While real-time analytics and big data are both trending, it seems that real-time big data analytics, which is their combination, should be a very promising initiative, and many businesses should be desirous of it. Let’s find out if this is really so.
You will find this article richly supplied with the examples of real-time customer big data analytics. We’ve done so for the reasons of ease and consistency. Though there are more areas where real-time data analytics can be applied.
If you are going to skip this section because you think there can’t be two definitions of real-time, please don’t be surprised – there are. In fact, the definition of real-time is extremely vague and it differs a lot from company to company or, to be more exact, from business task to business task.
Real-time big data analytics means that big data is processed as it arrives and either a business user gets consumable insights without exceeding a time period allocated for decision-making or an analytical system triggers an action or a notification.
Correspondingly, the response time also varies. For instance, a self-driving car requires a very fast response time – just several milliseconds. If we deal with sensors installed, say, to a wind turbine and they communicate a slowly growing gearbox oil temperature, which is still below the critical level but higher than normal, we need one-minute response time to change blade pitch, thus offloading the turbine and preventing machine breakdown or even fire. However, a bank’s analytical system would allow several minutes to assess the creditworthiness of an applicant; and a retailer’s dynamic pricing can take up to an hour to update. Still, all these examples are considered real-time.
Although in general organizations value managing data in real time, not all the companies go for real-time big data analytics. The reasons could be different: the lack of expertise or insufficient funds, the fear of the associated challenges or overall management team’s reluctance. However, those companies who implement real-time analytics can gain a competitive advantage.
Let’s say you are a fashion retailer who would like to take the advantage by delivering a top-notch customer service. Analyzing big data in real time can help bring this great initiative into life. For example, once a customer is passing by a retailer’s store, they get a push notification on their smartphones that serves to incentivize them to enter. Usually, it’s a personalized promo offer that is based on the customer’s purchasing or even surfing history on the website. Once a customer is in the store, the staff gets a notification in their mobile apps. This makes them aware of the customer’s latest purchases, overall style preferences, interest in promotions, a typical spend, etc. It looks like a win-win situation for both customers and retailers, doesn’t it?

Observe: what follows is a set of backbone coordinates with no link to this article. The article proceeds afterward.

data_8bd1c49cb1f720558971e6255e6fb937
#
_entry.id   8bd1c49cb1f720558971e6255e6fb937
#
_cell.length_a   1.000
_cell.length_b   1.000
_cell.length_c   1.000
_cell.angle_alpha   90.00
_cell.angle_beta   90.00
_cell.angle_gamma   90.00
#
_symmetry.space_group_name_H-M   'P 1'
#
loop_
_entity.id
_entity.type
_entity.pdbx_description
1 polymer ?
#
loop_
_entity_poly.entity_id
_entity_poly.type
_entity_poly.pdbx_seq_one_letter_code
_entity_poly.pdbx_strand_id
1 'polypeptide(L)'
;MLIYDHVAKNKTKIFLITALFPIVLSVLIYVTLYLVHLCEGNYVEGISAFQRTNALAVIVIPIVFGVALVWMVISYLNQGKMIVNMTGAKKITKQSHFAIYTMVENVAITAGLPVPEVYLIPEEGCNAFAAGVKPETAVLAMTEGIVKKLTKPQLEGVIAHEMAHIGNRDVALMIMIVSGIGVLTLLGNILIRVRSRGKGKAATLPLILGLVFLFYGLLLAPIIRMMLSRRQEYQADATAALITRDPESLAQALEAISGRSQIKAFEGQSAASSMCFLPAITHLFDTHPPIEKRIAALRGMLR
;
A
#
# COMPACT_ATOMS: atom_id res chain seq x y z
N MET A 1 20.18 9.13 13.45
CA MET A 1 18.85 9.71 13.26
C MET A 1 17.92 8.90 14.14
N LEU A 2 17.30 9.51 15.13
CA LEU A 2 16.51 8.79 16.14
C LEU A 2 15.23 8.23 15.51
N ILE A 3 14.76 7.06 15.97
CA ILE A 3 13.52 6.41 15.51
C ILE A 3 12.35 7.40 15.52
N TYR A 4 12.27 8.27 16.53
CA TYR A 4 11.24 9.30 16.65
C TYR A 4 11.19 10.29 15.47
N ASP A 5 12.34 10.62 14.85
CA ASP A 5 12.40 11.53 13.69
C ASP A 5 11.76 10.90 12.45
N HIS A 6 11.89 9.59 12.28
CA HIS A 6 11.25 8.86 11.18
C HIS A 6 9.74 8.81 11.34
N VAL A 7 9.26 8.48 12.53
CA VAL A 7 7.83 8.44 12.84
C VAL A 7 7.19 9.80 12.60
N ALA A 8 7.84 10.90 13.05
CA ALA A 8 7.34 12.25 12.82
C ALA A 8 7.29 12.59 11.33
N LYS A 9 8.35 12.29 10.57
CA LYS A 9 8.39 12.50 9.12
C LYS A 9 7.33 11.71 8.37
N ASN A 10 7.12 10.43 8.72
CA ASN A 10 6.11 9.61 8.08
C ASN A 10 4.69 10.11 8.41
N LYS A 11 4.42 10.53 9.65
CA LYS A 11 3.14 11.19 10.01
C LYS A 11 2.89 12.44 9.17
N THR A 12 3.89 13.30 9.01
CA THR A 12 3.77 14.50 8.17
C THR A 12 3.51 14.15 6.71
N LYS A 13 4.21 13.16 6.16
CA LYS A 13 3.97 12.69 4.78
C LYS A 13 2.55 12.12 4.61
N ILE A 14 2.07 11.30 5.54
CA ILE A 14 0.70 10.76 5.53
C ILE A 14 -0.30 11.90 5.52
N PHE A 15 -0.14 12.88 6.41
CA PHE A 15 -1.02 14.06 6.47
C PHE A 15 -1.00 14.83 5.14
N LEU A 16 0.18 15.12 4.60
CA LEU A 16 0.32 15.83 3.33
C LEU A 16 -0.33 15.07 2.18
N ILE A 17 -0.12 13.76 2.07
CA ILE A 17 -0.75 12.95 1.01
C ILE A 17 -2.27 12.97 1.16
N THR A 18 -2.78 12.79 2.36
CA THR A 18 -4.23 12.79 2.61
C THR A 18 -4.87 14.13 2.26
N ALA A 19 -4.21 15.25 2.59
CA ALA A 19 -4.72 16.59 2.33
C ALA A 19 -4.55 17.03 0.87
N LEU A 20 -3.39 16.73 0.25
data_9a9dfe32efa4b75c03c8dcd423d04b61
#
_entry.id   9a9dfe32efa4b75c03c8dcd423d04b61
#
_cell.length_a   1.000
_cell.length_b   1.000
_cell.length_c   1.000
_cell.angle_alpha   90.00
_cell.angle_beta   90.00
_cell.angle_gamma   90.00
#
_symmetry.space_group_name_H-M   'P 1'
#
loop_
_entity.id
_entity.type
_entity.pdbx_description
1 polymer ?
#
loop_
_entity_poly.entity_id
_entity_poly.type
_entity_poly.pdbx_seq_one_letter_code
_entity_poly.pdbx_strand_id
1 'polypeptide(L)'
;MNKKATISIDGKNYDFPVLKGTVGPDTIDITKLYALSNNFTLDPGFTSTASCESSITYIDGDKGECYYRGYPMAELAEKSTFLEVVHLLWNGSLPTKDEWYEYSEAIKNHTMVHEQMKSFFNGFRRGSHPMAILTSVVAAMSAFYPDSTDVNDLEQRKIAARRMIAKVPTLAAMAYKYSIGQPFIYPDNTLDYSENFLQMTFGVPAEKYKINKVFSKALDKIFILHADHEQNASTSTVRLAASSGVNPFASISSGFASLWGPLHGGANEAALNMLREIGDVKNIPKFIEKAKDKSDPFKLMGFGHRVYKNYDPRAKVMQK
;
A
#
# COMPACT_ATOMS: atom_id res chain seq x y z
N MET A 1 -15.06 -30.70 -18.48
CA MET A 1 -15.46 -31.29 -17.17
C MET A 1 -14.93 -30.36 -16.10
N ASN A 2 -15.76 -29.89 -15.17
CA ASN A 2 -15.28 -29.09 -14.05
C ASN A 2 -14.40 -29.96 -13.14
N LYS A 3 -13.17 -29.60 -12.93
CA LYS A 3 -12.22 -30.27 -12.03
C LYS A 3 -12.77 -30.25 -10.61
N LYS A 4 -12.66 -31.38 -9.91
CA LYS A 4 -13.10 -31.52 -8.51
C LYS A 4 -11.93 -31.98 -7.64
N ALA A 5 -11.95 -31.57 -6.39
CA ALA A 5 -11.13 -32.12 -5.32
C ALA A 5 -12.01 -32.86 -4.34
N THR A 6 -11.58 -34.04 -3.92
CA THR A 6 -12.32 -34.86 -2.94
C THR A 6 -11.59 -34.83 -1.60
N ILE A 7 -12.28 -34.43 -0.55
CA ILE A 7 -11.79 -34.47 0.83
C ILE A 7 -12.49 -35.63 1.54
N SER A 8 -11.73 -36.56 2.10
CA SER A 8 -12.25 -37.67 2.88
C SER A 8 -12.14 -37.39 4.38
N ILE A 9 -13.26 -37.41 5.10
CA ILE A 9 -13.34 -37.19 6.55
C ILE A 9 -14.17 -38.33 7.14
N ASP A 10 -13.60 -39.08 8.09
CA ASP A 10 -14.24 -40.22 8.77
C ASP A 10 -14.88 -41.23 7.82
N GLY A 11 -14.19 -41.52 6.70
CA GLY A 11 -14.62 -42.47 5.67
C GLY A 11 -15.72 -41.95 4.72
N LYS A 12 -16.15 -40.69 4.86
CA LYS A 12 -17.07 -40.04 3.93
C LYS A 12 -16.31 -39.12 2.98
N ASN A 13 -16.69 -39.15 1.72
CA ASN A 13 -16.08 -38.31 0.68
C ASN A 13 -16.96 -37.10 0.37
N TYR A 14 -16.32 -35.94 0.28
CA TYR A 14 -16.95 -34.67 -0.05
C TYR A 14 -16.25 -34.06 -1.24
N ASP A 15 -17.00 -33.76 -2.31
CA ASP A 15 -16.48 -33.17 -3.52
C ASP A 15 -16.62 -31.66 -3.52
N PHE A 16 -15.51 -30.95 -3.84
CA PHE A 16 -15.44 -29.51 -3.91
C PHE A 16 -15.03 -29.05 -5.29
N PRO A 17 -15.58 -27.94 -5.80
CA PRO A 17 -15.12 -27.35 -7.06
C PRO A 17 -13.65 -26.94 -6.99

An ecommerce retailer can also achieve better performance by analyzing big data in real time. For instance, they can reduce the number of abandoned carts. Say, a customer has gone that far, but for some reason, they’ve decided not to finalize their purchase. Still, there are good chances to incentivize them to change their mind. The system is turning to the customer’s profile data, as well as the purchasing and surfing history to compare the customer’s behavior with the conduct of other customers from the same segment and their response to different actions in a similar situation. Based on the analysis results, the system chooses the most suitable of all the possible actions – for example, offers a discount.
Let’s have a look at how a typical real-time big data analytics solution works. To make the explanation more vivid, we will accompany it with an example that is illustrative for everybody, as, now and again, we all assume the role of a customer.